Twenty states led by Alabama are supporting South Carolina’s defense of a new abortion law, arguing that a federal judge was wrong to pause the entire measure instead of just the portion being challenged in court.
Alabama Attorney General Steve Marshall argued that U.S. District Judge Mary Geiger Lewis was wrong to pause the entire measure in a July 13 filing with the 4th U.S. Circuit Court of Appeals (pdf) on behalf of the states.
“South Carolina’s fetal heartbeat law was struck down in an error-filled district court opinion,” Marshall wrote. “Although Planned Parenthood and the other plaintiffs challenged only the law’s regulation of abortion after a fetal heartbeat is detected, the district court enjoined the law in its entirety—including portions of the law that dozens of other states already have and regularly enforce.”
The judge’s ruling, Marshall wrote, “treads on South Carolina’s sovereign ability to decide for itself the purposes of its legislation” and “aggrandizes the judicial power by treating the court’s injunction of the challenged provision as erasing it entirely so the whole Act collapses.”
Joining Attorney General Marshall in signing the amicus brief are attorneys general from Arkansas, Georgia, Idaho, Indiana, Kansas, Kentucky, Louisiana, Mississippi, Missouri, Montana, Nebraska, North Dakota, Ohio, Oklahoma, Tennessee, Texas, Utah and West Virginia.
Marshall noted that at least 24 states require an abortion provider to offer to display the image from an ultrasound so the pregnant mother can view it.
“Yet the district court enjoined South Carolina’s ultrasound disclosure law,” he wrote.
“Same for South Carolina’s requirement that abortion providers make the fetal heartbeat audible for the pregnant mother if she would like to hear it— a law that at least 16 other states have also enacted,” he added. “And same for South Carolina’s requirement that an ultrasound be performed before an abortion is conducted—a requirement shared by at least 12 other states.”
The Fetal Heartbeat and Protection from Abortion Act was signed into law earlier this year by South Carolina Republican Gov. Henry McMaster.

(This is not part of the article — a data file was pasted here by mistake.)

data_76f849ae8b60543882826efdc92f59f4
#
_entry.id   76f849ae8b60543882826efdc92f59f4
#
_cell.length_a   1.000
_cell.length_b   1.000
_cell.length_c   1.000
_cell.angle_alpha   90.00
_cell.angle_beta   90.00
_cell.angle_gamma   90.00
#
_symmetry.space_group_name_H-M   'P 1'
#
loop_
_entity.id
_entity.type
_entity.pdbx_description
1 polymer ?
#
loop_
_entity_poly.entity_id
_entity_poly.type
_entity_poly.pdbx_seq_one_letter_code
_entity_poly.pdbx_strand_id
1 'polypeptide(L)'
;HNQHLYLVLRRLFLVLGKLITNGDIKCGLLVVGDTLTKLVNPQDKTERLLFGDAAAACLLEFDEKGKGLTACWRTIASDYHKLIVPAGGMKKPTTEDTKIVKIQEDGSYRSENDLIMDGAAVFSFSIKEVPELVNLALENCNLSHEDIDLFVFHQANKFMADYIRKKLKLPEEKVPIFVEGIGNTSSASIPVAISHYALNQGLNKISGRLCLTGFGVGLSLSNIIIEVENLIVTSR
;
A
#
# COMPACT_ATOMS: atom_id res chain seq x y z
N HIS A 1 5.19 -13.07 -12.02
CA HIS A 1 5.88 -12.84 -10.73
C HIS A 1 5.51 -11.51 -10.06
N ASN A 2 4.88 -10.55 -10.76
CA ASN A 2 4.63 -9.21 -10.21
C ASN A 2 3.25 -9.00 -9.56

Under the law, abortions are generally prohibited once a fetal heartbeat is detected. If cardiac activity is detected, the abortion can be performed only if the pregnancy was caused by rape or incest, or the mother’s life was in danger.
The law also requires abortion providers to give the mother an opportunity have an ultrasound and view the sonogram, hear the fetal heartbeat, and receive other information about her unborn child. Fetal heartbeats can be detected as soon as six weeks after conception, according to americanpregnancy.org.
Planned Parenthood is suing over the measure and the entire law was blocked from taking effect amid the lawsuit.
But McMaster and the other defendants in the lawsuit filed an appeal (pdf) last week, arguing the lawsuit was filed by third parties, Planned Parenthood South Atlantic and the Greenville Women’s Clinic, that don’t have the legal standing to contest the law’s constitutionality.
The state’s attorneys wrote in an appellate filing that Lewis’ decision to halt the entire measure during litigation “oversteps the bounds of federal judicial power.”
“This Court should not countenance such a judicial intrusion upon South Carolina’s legitimate sovereign interests in the form of an unnecessary nullification of state law,” attorneys for the state wrote.
McMaster’s office also released a statement urging supporters to defend South Carolina’s Fetal Heartbeat Act against “every challenge at every level.”
“As I’ve said before, the right to life is the most precious of rights and the most fragile. We must never let it be taken for granted or taken away. And we must protect life at every opportunity, regardless of cost or inconvenience,” he wrote.
Several other groups have submitted filings in support of South Carolina, including the Southern Baptist Convention and an anti-abortion group of obstetricians and gynecologists.
Abortions previously were banned in South Carolina after 20 weeks.
According to the Centers for Disease Control and Prevention, more than 90 per cent of abortions take place in the first 13 weeks of a woman’s pregnancy.